Solve Two Linear Equations at Once in Common Core Math

By Christopher Danielson

In Common Core math, eighth graders write and solve systems of linear equations. They use symbolic techniques and read approximate solutions from graphs. A system of equations in eighth grade is a set of two equations, each using the same two variables, and the constraint that the same values for these variables must solve both equations.

For example, say your local butcher shop sells 90 percent lean ground beef for $3.89 per pound and 85 percent lean ground beef for $3.79 per pound. If you let x be the price per pound of purely lean beef and y be the price per pound of pure beef fat, then you can write the following system of linear equations (the curly bracket on the left indicates that these two equations go together and that you’re interested in any x and y values that make both equations true at the same time):

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Writing a system of equations such as this one requires making a bunch of assumptions about the real world. For example, you have to assume that there is such a thing as purely lean beef and that the butcher store would sell it to you. You also have to assume that ground beef is made by mixing purely lean beef together with pure beef fat and so on. Lots of assumptions — but even if these assumptions aren’t all valid, the mathematical solution to the system still gives a starting point for talking about how these pricing decisions get made.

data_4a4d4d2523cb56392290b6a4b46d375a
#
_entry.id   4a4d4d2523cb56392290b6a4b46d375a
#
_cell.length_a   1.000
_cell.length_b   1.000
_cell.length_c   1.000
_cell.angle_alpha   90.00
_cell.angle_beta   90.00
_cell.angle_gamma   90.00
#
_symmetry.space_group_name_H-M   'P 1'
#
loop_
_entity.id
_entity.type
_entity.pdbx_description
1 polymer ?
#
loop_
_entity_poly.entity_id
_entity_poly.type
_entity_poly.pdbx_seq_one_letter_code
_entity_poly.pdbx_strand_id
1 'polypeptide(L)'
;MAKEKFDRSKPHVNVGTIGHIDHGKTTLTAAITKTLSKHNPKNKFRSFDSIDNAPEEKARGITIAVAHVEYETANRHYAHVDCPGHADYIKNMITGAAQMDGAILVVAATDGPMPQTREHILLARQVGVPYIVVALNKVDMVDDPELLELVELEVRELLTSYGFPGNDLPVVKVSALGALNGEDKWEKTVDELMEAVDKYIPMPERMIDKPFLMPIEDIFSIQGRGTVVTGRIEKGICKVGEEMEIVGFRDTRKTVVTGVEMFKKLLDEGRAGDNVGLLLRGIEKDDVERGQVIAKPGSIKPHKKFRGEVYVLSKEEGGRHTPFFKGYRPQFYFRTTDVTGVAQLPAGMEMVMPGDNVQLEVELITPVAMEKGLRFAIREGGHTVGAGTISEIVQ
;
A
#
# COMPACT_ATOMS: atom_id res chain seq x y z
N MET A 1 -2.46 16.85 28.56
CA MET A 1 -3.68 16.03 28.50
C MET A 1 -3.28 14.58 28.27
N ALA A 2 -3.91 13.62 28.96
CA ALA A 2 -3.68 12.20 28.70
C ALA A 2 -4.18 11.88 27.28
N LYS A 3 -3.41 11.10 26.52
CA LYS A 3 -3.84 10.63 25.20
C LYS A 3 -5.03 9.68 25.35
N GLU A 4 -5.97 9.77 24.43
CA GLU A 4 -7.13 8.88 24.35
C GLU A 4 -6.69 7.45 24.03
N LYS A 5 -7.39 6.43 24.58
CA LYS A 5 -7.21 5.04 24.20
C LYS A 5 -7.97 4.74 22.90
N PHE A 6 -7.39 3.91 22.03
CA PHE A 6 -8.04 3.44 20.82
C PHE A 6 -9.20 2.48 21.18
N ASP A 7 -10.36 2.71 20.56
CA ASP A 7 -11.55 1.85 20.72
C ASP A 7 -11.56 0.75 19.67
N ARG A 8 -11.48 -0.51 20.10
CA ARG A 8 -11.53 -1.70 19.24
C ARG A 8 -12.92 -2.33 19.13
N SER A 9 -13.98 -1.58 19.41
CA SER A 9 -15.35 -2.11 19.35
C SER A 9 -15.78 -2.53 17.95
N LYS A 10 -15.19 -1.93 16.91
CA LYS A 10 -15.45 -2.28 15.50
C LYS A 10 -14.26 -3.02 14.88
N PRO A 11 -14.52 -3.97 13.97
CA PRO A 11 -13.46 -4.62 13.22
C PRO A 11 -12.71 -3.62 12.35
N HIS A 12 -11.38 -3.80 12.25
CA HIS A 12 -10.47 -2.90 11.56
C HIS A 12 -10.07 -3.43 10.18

A graphical solution to a system of equations.

A graphical solution to a system of equations.

In this case, you can read an approximate solution off the graph in the figure by noticing where the two lines cross each other. Purely lean beef should be priced at $4.29 per pound and pure beef fat at $0.29 per pound.

Here is a brief description of a symbolic technique for solving this system of equations. Imagine you bought 1.5 pounds of 90 percent lean ground beef. Then the first equation in the system changes to show that you have 1.35 pounds of purely lean beef, 0.15 pounds of pure beef fat, and that you would pay $5.835. The new system of equations looks like this:

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Both of these equations involve 0.15 pounds of pure beef fat, which means that the additional cost of the 90 percent lean ground beef (the 5.835 in the top equation) comes only from the additional purely lean beef. This additional purely lean beef is half a pound (the difference between 0.85 and 1.35 pounds). You can write this new relationship as 0.5x = 2.145 (the additional half pound of purely lean beef costs $2.145). You can solve for x to get x = 4.29. This matches the value you can see on the graph. This kind of thinking develops into the algebraic technique of elimination. Eighth graders solve systems of linear equations by elimination as well as by working with graphs.